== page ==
While following the various NCAA conference championships in preparation for March Madness, I noticed how many of the NCAA conferences are "big." Six conferences make this claim: the Big East, the Big West, the Big South, the Big Ten, the Big Twelve, and the Big Sky. My question is, "What really makes them so big?"
I will begin my examination with the Big Sky conference. This conference can legitimately claim the word "big," but only if they include the reference to the sky. The sky is rather big out there on the plains where these schools are located. They did not invent the name "Big Sky." They just borrowed it. They are not the only ones to use the title "Big Sky." Big Sky Airlines operates out of Montana. Big Sky Ski Resort is located in Big Sky, Montana. Then there's the 1950's Kirk Douglas movie "The Big Sky." The Big Sky Conference is not trying to tell us how large or how great they are. They are just trying to tell us from whence they come. That's fair.
However, this isn't really the case with all the conferences pointing to "big" points on the compass. Where exactly is Big West, Big East, and Big South? Do you have to find Big Magnetic North with your Big Compass and then divide the dial into Big ninety-degree angles?
What makes the Big South so big? There are a number of NCAA conferences that connect themselves with the southern United States. The SEC, the Southern, the SWAC, and even the Southland conferences all have more members than the Big South. Likewise, the Big West is not any larger than the West Coast conference and just slightly smaller, in terms of member colleges, than the Western Athletic Conference. On the other hand, the Big East is bigger than the other conferences in the east. They deserve their name. It seems natural. Imagine some guys talking about these conferences long ago before they ever had names . . .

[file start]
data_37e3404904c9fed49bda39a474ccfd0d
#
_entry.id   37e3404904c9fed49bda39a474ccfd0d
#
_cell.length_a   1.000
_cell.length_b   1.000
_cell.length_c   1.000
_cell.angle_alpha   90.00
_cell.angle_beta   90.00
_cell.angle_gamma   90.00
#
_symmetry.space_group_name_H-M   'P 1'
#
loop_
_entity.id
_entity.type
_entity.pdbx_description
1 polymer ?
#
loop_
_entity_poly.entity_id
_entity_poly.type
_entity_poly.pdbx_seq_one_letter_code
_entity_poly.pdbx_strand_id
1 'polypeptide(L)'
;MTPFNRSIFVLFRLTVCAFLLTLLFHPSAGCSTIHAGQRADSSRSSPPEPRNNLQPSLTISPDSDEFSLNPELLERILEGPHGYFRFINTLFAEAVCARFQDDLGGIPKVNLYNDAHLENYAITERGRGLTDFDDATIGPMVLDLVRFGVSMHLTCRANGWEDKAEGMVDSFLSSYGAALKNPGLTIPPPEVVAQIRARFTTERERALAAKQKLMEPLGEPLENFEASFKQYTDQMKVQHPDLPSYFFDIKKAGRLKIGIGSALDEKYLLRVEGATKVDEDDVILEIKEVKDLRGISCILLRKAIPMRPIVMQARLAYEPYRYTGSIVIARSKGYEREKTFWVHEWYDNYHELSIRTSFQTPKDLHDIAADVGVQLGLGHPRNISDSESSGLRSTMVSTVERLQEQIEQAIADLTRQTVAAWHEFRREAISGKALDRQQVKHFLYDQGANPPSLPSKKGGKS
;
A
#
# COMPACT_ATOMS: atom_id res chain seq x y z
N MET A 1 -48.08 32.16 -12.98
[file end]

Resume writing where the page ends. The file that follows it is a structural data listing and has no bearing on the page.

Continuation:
One fellow says, "How 'bout that athletic conference out east?"
"Which one?" his friend replies, "There's five or six of 'em."
"Oh, you know," says the first guy, "That big one out east with all them schools."
"Oh yeah," says the first fellow, "How 'bout that. They sure are big."
This conversation makes sense. The name Big East sticks. But it doesn't work where the other conferences are concerned. Let's drop in again on the conversation . . .
"How 'bout that athletic conference down south?"
"Which one? There's 'bout five or six of them."
"Oh, you know, the big one."
"You mean, one of the three big enough to have a north and south division?"
"No, not those! The other one. The big one - in the south."
"You mean one of them with schools in Texas? Texas is a big state in the south."
"No, no! Not those! This one don't have no schools in Texas. I mean the big one! The one that has that school Jerry Falwell runs. They got a champion Quiz Bowl team."
"What are you talking about? That conference ain't big at all."
Now when it comes to the Big Ten and Big Twelve, my literal-brained fussiness says that Twelve is bigger than Ten. But I could see where a Ten could be big as far as Ten's go. So perhaps they should change their name to the Relatively Big Ten Conference. Or if they insist on sticking with Big Ten, then I would think that the Big Twelve would need to change their name to the Bigger Twelve Conference.
But what makes the Big Twelve so big? There are plenty of conferences with twelve schools. Likewise with ten-school conferences. If the Big Twelve is big then are we to assume that the Conference USA could be the Little Twelve or the Medium-Sized Twelve? Should we rename the Missouri Valley as the Average-Sized Ten or the Petite Ten?
I hope you see the problem. Some have thrown the adjective "big" around too freely. But what's stopping anyone? If your conference has ten or twelve schools then you've missed out. You weren't the first to claim "bigness." But if your conference calculates a different member total then get with it! The Sun Belt and Horizon Conferences should pay attention here and rename themselves the Big Thirteen and the Big Nine. No one but me is counting, so you can be as big as you like.